COLUMBUS, Ga. (WRBL)– 49 years ago today, a plane crash took the lives of several Columbus leaders including the city’s mayor and a police sergeant.

Aboard the single-engine, Cessna 210 was Guy Kilgore, manager of the Columbus airport, William Cracker, controller for the Columbus airport, J.R. Allen, Mayor of Columbus since 1969, and Jack E. Boone, Columbus Police Sergeant. Everyone aboard perished in the plane crash on Feb. 15, 1973.

Retired Columbus Ledger-Enquirer reporter and editor, Jim Houston, was a political writer for the Columbus Enquirer’s morning paper at the time. He spoke with News 3 on the lives lost, and the events of the day marked by tragedy.

“You know I knew these guys very well,” Houston said. “Jack Boone was a wonderful guy, he was a great sergeant for the police department, and he had a brother there, too. I knew them very well.”

The Columbus Police Department shared a Facebook post Tuesday remembering Boone, who was killed in the line of duty while providing executive protection for the mayor.

When Houston learned the lives lost, two thoughts came to mind.

“My first thought was ‘What a loss, this is terrible.’ My second thought was, ‘Well, what if I had decided to go with them?’ I didn’t even think about the possibility that they would have decided not to fly. That didn’t occur to me until later,” Houston said. “So my first thought was I could’ve been on that plane. And later, my thought was ‘Well maybe if I had gone with them, they might still be alive.’ It was kind of a mixed-feeling, one of tremendous loss and sorrow and the other was kind of, I guess, a little bit of guilt.”

Houston had been asked by Mayor Allen to join him on a trip to Rome, Georgia where he planned on speaking to officials on the consolidation of Rome and Floyd County, and speaking to students at Berry schools.

Houston had spent the morning covering various meetings before being asked by Mayor Allen to join him on the trip to Rome.

Houston said, “I was feeling poorly, I didn’t know at the time but I was coming down with the flu.” His plan was to go home, and write his two stories for the day.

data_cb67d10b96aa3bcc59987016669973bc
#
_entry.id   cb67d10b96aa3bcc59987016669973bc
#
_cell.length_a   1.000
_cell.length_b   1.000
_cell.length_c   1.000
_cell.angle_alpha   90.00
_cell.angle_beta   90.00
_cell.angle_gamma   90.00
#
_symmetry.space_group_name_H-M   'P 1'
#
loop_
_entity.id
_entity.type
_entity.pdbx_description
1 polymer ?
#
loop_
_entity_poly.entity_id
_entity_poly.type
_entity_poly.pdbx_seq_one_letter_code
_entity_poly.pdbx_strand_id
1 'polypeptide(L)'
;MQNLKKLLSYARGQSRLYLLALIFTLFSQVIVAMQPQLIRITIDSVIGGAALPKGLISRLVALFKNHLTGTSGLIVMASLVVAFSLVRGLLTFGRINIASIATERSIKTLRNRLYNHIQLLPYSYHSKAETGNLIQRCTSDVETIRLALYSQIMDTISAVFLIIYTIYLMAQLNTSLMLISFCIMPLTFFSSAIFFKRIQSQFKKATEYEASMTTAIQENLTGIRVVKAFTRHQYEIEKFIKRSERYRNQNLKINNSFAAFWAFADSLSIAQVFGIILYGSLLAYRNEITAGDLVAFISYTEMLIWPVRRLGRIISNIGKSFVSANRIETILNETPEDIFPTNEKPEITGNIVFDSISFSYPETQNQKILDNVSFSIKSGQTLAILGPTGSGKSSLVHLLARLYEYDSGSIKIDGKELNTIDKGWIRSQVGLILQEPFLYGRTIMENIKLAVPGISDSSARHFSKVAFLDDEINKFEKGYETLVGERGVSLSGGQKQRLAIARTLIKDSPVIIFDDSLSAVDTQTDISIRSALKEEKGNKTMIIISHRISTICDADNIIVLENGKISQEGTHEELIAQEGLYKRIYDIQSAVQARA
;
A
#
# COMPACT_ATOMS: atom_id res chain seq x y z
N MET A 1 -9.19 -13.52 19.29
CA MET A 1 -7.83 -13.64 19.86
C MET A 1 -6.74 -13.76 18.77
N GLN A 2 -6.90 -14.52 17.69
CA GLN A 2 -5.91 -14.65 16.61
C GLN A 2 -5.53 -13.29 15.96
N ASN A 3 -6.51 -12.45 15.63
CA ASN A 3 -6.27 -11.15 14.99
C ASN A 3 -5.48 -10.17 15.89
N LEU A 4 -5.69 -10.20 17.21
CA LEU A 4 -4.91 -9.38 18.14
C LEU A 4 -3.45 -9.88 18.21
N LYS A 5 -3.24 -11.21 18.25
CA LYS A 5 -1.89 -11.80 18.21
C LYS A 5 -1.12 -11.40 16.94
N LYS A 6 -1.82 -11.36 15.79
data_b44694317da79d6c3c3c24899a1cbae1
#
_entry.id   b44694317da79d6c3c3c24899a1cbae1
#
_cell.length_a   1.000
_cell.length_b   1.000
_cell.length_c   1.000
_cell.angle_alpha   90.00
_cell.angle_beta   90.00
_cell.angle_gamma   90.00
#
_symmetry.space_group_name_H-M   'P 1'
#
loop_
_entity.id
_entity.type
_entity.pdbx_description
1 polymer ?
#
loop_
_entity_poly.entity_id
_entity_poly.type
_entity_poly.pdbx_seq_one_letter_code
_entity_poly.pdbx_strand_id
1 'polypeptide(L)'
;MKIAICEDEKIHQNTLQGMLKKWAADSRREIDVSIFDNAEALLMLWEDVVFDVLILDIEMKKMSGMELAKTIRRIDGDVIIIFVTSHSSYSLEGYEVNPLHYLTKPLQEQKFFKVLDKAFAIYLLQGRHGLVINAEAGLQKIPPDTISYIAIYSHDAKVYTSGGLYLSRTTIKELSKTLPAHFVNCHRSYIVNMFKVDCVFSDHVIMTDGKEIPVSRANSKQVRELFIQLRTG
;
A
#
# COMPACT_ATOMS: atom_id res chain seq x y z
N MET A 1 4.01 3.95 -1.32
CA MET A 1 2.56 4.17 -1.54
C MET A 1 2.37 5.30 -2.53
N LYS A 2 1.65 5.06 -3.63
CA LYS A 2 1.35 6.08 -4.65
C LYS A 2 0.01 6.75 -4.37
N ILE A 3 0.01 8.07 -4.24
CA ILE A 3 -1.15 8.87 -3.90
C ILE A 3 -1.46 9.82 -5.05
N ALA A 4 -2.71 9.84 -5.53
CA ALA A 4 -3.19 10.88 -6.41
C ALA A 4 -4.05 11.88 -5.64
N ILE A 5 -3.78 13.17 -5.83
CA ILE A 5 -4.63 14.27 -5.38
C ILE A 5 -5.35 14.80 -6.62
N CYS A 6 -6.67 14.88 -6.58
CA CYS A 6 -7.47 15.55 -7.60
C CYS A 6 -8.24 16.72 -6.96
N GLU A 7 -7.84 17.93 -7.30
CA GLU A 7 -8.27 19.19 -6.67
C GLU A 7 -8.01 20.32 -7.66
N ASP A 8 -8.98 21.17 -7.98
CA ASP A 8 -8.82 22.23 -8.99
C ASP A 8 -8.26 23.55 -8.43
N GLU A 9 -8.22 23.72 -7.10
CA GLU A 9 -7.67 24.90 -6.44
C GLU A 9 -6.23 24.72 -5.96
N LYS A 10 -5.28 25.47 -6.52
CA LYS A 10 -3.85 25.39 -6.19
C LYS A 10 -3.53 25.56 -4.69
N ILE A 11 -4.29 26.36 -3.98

Houston did not hear back from Mayor Allen, and it wasn’t until later he found out on that very trip he was asked to accompany him on, was the mayor’s last.

“But, it stuck with me. I can remember it like it was yesterday, I really can. I can actually see J.R. walking up to me to ask if I wanted to go with him. I still see that every time I think about it,” Houston recalled.

People in Columbus now may recognize the name J.R. Allen Parkway, which was named in honor of the late mayor; however, Houston shares there is more to Mayor Allen’s legacy than a road name.

“I think he deserved more than that, you know he was a candidate, or being counted as a candidate for governor… He was a good man, I enjoyed covering him from a political standpoint, and he was just a good person. It’s a terrible loss, it’s still a loss for the city,” Houston shared. “So, naming J.R. Allen after him was the least you could do, I thought they should’ve named the whole government center after him.”

There are other legacies left behind by Mayor Allen; including but not limited to the formation of Columbus Consolidated Government, the J.R. Allen Distinguished Leadership and Service Award, and transformation of Columbus into a destination point for tourists.

Mayor Allen was able to consolidate city and county voters of Muscogee County, allowing Columbus become a consolidated government in 1971, which is something Houston credits his reputation to.

The consolidation of Muscogee County was crucial to the city getting state-federal aid for highways, urban renewal, health facilities, and programs to fight employment. His political endeavors caught the eye of other political leaders; some believe his career would have continued on to governorship.

“He was very well thought of, and highly-thought of. He was being courted by some Republican’s to run for governor, that’s a fact,” Houston added.

Mayor Allen would have been the first Republican governor of Georgia, if he had run and been elected.

“So J.R.’s legacy is pretty strong, it’s not just he was a nice guy, it’s not just consolidation, it’s the whole legacy of forward momentum for the city,” Houston said.

Besides consolidating Columbus, Mayor Allen turned the corner for Columbus’ future.

“Another legacy is Columbus as a destination point for vacations, and recreation, and visitation by people throughout because Columbus was a brown bag county… when J.R. ran for mayor he said look, if we are going to go anywhere we have got to pass mixed drink laws in Columbus, Georgia. But all the preachers preached against it… He went to the preachers, and asked them, ‘Look, I understand your opposition and I don’t have any problem with your opposition, but please, for the sake of this county and this city, do not vote against, do not preach against the mixed drink laws. We need it, we need it for tourism and for the future of this city.’ And it passed,” Houston stated.

Before passing the mixed drink laws, conventions were being turned away from Columbus due to an inability to compete with larger cities like Savannah, Atlanta, and other parts of Alabama.

“You had to buy a bottle, bring a bottle to the bar, and they would sell you setups. That was the way Columbus was running,” according to Houston. After the passing of the mixed drink laws, Columbus became a destination point for tourists and travelers.

The forward expansion made capable by Mayor Allen lives on through the J.R. Allen Distinguished Leadership and Service Award given out by the Greater Columbus Georgia Chamber of Commerce in concert with the Young Professionals Program. 

Mayor Allen’s political career was cut short 49 years ago today, however Mayor Allen’s impacts will live on forever in his legacies left behind.

In Houston’s words, “He was more than just a figurehead mayor.”